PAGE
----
Raising Your FICO Score for Home Ownership
Choosing a lender isn't the first step in becoming a homeowner. In reality, the home buying process begins and ends with your finances. To propel your dreams of homeownership forward, considering your credit score is a must along with the type of mortgage loan for which you'll qualify in Rock Hill, South Carolina.
The Fair Isaac Company calculates your FICO score on the summary of your total credit history. Most people traditionally have a score of 650, but scores range from 300 to 850. Since we've experienced an economic downturn, however, some people have seen their score drop dramatically after loss of employment, delinquent credit card accounts, or credit card accounts that were closed because they don't carry a balance. Some of the factors in deciding your FICO score are:
- Credit Inquiries — Do you have too many open accounts?
- Types of Credit — Do you have a healthy mix of loans and credit cards?
- Payment History — How many months do you make late payments?
- Credit to Debt Ratio — How much do you owe versus your available credit?
When you apply for a mortgage or any other loan, lenders want to make sure that extending a loan to you isn't a problem. Your FICO score gives lenders a view of what type of borrower you are solely because of your credit history. You'll need a score of at least 740 to get a satisfactory interest rate. If your score is lower, you can still qualify for a loan, but the interest accumulated over time could be more than double that of an individual with a near perfect credit score.
We're used to working with all tiers of credit scores. Contact us and we can help you get on the right track to the home of your dreams.
There are strategies to improve your score. Improving your FICO score takes time. It can be difficult to make a large-scale change in your number with small changes, but your score can improve in a year by keeping tabs your credit report and by using your credit wisely. The most important thing is to know your FICO score. Here are some methods to improve your credit score:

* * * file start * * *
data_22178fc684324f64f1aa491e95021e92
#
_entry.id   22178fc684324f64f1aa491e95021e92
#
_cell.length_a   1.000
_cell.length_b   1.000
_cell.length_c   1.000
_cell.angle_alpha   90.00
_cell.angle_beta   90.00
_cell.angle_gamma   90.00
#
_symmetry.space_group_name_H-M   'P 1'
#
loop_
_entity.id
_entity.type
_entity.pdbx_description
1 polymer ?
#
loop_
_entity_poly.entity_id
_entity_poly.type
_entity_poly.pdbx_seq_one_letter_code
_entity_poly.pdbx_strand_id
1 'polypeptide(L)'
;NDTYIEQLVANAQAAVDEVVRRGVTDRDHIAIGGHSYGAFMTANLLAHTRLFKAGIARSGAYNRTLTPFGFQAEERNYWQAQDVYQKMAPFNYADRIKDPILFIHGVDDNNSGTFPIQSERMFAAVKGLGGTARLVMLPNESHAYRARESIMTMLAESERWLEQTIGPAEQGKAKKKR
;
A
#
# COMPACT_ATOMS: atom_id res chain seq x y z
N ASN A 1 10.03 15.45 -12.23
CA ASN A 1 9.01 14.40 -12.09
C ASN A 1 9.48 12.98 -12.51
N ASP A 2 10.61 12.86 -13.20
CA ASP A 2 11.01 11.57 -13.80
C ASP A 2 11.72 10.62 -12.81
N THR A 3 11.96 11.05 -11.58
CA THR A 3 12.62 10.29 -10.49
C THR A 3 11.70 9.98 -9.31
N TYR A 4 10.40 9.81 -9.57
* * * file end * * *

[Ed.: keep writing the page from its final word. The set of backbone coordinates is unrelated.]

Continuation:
- Keep your cards in rotation. Whether you're just getting started with credit, or if you've got older cards, use your cards so that your accounts maintain an active status. But, pay them off in one or two payments.
- Stay on top of payments. Late payments kill your credit score. It's where people who have recently been unemployed see the biggest dip in their credit score. Yes, it takes longer to restore your credit this way, but it's the most reliable way to prove that you're responsible enough to make payments to a bank.
- Correct your credit report. If you discover incorrect items on your credit report, contact the bureau requesting that the item be removed. If you have a common name or the same name as a family member, you'll want to pay extra attention to make sure the activity reported is correct.
- Spread your debt around. At first, this doesn't seem like a good idea. But, you want to avoid of having one card that is holding the maximum and have your remaining cards at a zero balance. It's better to have each of your cards at an even balance than to have the bulk of your debt transferred to a single card.
- Retail cards and gas station cards. For those who have no credit or below average credit, chain store credit cards and gas credit cards are ways to establish your credit history, increase your credit limits and stay on top of your payments, which will raise your FICO score. You should always beware of charging a high balance for more than a couple of months because these types of cards normally have a surprisingly high interest rate.
Knowing the methods you can use to raise your FICO score, you're one step closer to becoming a homeowner. Remember that when it's time to apply for a loan to purchase a house, you'll want to keep your applications within a two-week window to avoid damaging your credit score. With the help of Petrovich Realty, the loan process can be a stress-free experience so you, too, can become a homeowner.
Get more information by visiting myFICO.com, Fair Isaac's informational site and once per year, for free, you can review all three of your credit reports at annualcreditreport.com. And, for a small payment, you can get your FICO score from each bureau on their websites: equifax.com, experian.com and transunion.com.